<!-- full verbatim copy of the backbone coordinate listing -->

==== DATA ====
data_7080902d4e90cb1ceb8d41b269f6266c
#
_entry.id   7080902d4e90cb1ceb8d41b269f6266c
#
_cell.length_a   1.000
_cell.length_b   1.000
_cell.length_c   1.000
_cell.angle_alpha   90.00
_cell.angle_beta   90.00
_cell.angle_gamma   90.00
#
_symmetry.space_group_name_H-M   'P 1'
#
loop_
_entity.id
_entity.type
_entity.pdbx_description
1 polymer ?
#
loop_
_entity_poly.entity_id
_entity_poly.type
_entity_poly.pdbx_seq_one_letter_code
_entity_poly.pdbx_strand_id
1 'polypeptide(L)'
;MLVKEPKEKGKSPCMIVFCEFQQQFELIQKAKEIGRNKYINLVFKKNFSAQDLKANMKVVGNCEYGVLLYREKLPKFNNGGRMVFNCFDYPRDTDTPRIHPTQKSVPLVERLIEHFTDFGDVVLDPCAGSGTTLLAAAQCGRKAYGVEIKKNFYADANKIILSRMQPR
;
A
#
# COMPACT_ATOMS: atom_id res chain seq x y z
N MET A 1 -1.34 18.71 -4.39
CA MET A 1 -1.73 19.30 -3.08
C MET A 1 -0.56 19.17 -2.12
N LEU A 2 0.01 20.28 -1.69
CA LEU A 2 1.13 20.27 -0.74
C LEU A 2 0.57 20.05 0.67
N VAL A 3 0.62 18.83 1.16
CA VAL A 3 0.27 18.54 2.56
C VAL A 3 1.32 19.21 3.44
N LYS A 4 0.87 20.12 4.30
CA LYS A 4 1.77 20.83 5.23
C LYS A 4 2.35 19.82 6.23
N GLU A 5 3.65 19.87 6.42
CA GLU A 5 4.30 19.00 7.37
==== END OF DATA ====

data_7080902d4e90cb1ceb8d41b269f6266c
#
_entry.id   7080902d4e90cb1ceb8d41b269f6266c
#
_cell.length_a   1.000
_cell.length_b   1.000
_cell.length_c   1.000
_cell.angle_alpha   90.00
_cell.angle_beta   90.00
_cell.angle_gamma   90.00
#
_symmetry.space_group_name_H-M   'P 1'
#
loop_
_entity.id
_entity.type
_entity.pdbx_description
1 polymer ?
#
loop_
_entity_poly.entity_id
_entity_poly.type
_entity_poly.pdbx_seq_one_letter_code
_entity_poly.pdbx_strand_id
1 'polypeptide(L)'
;MLVKEPKEKGKSPCMIVFCEFQQQFELIQKAKEIGRNKYINLVFKKNFSAQDLKANMKVVGNCEYGVLLYREKLPKFNNGGRMVFNCFDYPRDTDTPRIHPTQKSVPLVERLIEHFTDFGDVVLDPCAGSGTTLLAAAQCGRKAYGVEIKKNFYADANKIILSRMQPR
;
A
#
# COMPACT_ATOMS: atom_id res chain seq x y z
N MET A 1 -1.34 18.71 -4.39
CA MET A 1 -1.73 19.30 -3.08
C MET A 1 -0.56 19.17 -2.12
N LEU A 2 0.01 20.28 -1.69
CA LEU A 2 1.13 20.27 -0.74
C LEU A 2 0.57 20.05 0.67
N VAL A 3 0.62 18.83 1.16
CA VAL A 3 0.27 18.54 2.56
C VAL A 3 1.32 19.21 3.44
N LYS A 4 0.87 20.12 4.30
CA LYS A 4 1.77 20.83 5.23
C LYS A 4 2.35 19.82 6.23
N GLU A 5 3.65 19.87 6.42
CA GLU A 5 4.30 19.00 7.37